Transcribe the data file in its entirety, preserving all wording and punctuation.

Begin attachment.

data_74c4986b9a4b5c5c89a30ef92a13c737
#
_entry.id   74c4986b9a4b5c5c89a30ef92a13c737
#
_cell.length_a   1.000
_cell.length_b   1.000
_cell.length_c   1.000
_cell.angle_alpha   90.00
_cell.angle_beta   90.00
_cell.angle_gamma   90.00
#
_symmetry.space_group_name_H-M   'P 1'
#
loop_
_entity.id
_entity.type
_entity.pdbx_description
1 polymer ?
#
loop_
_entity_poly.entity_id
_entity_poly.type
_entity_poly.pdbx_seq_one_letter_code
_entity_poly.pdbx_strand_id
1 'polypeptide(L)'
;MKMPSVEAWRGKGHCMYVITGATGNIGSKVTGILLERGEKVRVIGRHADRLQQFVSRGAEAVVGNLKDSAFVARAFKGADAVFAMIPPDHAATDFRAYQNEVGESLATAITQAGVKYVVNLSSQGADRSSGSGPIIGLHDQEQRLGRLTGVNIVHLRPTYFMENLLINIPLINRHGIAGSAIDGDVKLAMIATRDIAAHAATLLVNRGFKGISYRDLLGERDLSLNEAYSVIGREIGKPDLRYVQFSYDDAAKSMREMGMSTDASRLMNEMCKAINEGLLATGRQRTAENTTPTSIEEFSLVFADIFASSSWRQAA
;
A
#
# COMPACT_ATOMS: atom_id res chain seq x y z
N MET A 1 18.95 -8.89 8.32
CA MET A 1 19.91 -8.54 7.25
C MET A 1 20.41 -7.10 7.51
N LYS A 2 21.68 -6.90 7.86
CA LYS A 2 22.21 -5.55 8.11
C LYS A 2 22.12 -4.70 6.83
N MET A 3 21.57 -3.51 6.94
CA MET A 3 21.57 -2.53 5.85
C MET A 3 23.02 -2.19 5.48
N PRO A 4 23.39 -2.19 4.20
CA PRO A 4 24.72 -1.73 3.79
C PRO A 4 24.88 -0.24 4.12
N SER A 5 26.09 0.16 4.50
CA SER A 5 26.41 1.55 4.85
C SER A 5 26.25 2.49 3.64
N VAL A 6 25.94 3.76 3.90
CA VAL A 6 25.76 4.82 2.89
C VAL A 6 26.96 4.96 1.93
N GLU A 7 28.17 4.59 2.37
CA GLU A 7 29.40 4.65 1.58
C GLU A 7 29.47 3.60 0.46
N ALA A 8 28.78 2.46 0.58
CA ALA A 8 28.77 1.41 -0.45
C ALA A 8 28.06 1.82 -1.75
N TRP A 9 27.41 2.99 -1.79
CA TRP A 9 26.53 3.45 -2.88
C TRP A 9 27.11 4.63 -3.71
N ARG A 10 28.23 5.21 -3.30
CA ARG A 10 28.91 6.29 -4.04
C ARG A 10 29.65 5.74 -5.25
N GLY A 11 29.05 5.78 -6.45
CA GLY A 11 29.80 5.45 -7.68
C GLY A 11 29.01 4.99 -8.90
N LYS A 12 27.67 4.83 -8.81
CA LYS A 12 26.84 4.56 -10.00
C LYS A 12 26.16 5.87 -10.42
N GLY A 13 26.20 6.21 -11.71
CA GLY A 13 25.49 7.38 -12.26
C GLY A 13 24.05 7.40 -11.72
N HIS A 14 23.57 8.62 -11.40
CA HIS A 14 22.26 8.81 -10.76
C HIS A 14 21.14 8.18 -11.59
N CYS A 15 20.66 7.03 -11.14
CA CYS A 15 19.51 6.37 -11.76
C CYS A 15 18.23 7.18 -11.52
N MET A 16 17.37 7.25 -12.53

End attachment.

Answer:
data_74c4986b9a4b5c5c89a30ef92a13c737
#
_entry.id   74c4986b9a4b5c5c89a30ef92a13c737
#
_cell.length_a   1.000
_cell.length_b   1.000
_cell.length_c   1.000
_cell.angle_alpha   90.00
_cell.angle_beta   90.00
_cell.angle_gamma   90.00
#
_symmetry.space_group_name_H-M   'P 1'
#
loop_
_entity.id
_entity.type
_entity.pdbx_description
1 polymer ?
#
loop_
_entity_poly.entity_id
_entity_poly.type
_entity_poly.pdbx_seq_one_letter_code
_entity_poly.pdbx_strand_id
1 'polypeptide(L)'
;MKMPSVEAWRGKGHCMYVITGATGNIGSKVTGILLERGEKVRVIGRHADRLQQFVSRGAEAVVGNLKDSAFVARAFKGADAVFAMIPPDHAATDFRAYQNEVGESLATAITQAGVKYVVNLSSQGADRSSGSGPIIGLHDQEQRLGRLTGVNIVHLRPTYFMENLLINIPLINRHGIAGSAIDGDVKLAMIATRDIAAHAATLLVNRGFKGISYRDLLGERDLSLNEAYSVIGREIGKPDLRYVQFSYDDAAKSMREMGMSTDASRLMNEMCKAINEGLLATGRQRTAENTTPTSIEEFSLVFADIFASSSWRQAA
;
A
#
# COMPACT_ATOMS: atom_id res chain seq x y z
N MET A 1 18.95 -8.89 8.32
CA MET A 1 19.91 -8.54 7.25
C MET A 1 20.41 -7.10 7.51
N LYS A 2 21.68 -6.90 7.86
CA LYS A 2 22.21 -5.55 8.11
C LYS A 2 22.12 -4.70 6.83
N MET A 3 21.57 -3.51 6.94
CA MET A 3 21.57 -2.53 5.85
C MET A 3 23.02 -2.19 5.48
N PRO A 4 23.39 -2.19 4.20
CA PRO A 4 24.72 -1.73 3.79
C PRO A 4 24.88 -0.24 4.12
N SER A 5 26.09 0.16 4.50
CA SER A 5 26.41 1.55 4.85
C SER A 5 26.25 2.49 3.64
N VAL A 6 25.94 3.76 3.90
CA VAL A 6 25.76 4.82 2.89
C VAL A 6 26.96 4.96 1.93
N GLU A 7 28.17 4.59 2.37
CA GLU A 7 29.40 4.65 1.58
C GLU A 7 29.47 3.60 0.46
N ALA A 8 28.78 2.46 0.58
CA ALA A 8 28.77 1.41 -0.45
C ALA A 8 28.06 1.82 -1.75
N TRP A 9 27.41 2.99 -1.79
CA TRP A 9 26.53 3.45 -2.88
C TRP A 9 27.11 4.63 -3.71
N ARG A 10 28.23 5.21 -3.30
CA ARG A 10 28.91 6.29 -4.04
C ARG A 10 29.65 5.74 -5.25
N GLY A 11 29.05 5.78 -6.45
CA GLY A 11 29.80 5.45 -7.68
C GLY A 11 29.01 4.99 -8.90
N LYS A 12 27.67 4.83 -8.81
CA LYS A 12 26.84 4.56 -10.00
C LYS A 12 26.16 5.87 -10.42
N GLY A 13 26.20 6.21 -11.71
CA GLY A 13 25.49 7.38 -12.26
C GLY A 13 24.05 7.40 -11.72
N HIS A 14 23.57 8.62 -11.40
CA HIS A 14 22.26 8.81 -10.76
C HIS A 14 21.14 8.18 -11.59
N CYS A 15 20.66 7.03 -11.14
CA CYS A 15 19.51 6.37 -11.76
C CYS A 15 18.23 7.18 -11.52
N MET A 16 17.37 7.25 -12.53